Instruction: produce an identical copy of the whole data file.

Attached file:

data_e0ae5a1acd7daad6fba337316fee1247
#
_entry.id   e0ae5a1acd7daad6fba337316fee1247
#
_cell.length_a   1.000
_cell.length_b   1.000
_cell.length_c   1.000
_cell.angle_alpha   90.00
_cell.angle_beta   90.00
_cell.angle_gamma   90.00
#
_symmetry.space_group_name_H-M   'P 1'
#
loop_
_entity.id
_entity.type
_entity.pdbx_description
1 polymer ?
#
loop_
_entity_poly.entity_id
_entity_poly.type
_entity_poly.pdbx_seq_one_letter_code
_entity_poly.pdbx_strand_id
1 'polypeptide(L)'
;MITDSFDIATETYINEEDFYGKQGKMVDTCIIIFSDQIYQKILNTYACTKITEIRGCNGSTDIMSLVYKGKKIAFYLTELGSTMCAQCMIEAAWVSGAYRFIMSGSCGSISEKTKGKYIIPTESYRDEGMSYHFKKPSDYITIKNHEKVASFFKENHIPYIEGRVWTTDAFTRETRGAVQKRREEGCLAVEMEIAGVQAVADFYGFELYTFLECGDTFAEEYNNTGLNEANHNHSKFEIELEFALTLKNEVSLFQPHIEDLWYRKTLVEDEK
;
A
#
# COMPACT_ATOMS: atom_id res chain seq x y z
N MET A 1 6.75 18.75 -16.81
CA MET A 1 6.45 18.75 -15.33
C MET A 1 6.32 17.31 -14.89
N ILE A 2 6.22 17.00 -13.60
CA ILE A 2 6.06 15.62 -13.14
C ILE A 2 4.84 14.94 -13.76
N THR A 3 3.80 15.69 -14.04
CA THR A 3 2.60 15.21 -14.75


data_e0ae5a1acd7daad6fba337316fee1247
#
_entry.id   e0ae5a1acd7daad6fba337316fee1247
#
_cell.length_a   1.000
_cell.length_b   1.000
_cell.length_c   1.000
_cell.angle_alpha   90.00
_cell.angle_beta   90.00
_cell.angle_gamma   90.00
#
_symmetry.space_group_name_H-M   'P 1'
#
loop_
_entity.id
_entity.type
_entity.pdbx_description
1 polymer ?
#
loop_
_entity_poly.entity_id
_entity_poly.type
_entity_poly.pdbx_seq_one_letter_code
_entity_poly.pdbx_strand_id
1 'polypeptide(L)'
;MITDSFDIATETYINEEDFYGKQGKMVDTCIIIFSDQIYQKILNTYACTKITEIRGCNGSTDIMSLVYKGKKIAFYLTELGSTMCAQCMIEAAWVSGAYRFIMSGSCGSISEKTKGKYIIPTESYRDEGMSYHFKKPSDYITIKNHEKVASFFKENHIPYIEGRVWTTDAFTRETRGAVQKRREEGCLAVEMEIAGVQAVADFYGFELYTFLECGDTFAEEYNNTGLNEANHNHSKFEIELEFALTLKNEVSLFQPHIEDLWYRKTLVEDEK
;
A
#
# COMPACT_ATOMS: atom_id res chain seq x y z
N MET A 1 6.75 18.75 -16.81
CA MET A 1 6.45 18.75 -15.33
C MET A 1 6.32 17.31 -14.89
N ILE A 2 6.22 17.00 -13.60
CA ILE A 2 6.06 15.62 -13.14
C ILE A 2 4.84 14.94 -13.76
N THR A 3 3.80 15.69 -14.04
CA THR A 3 2.60 15.21 -14.75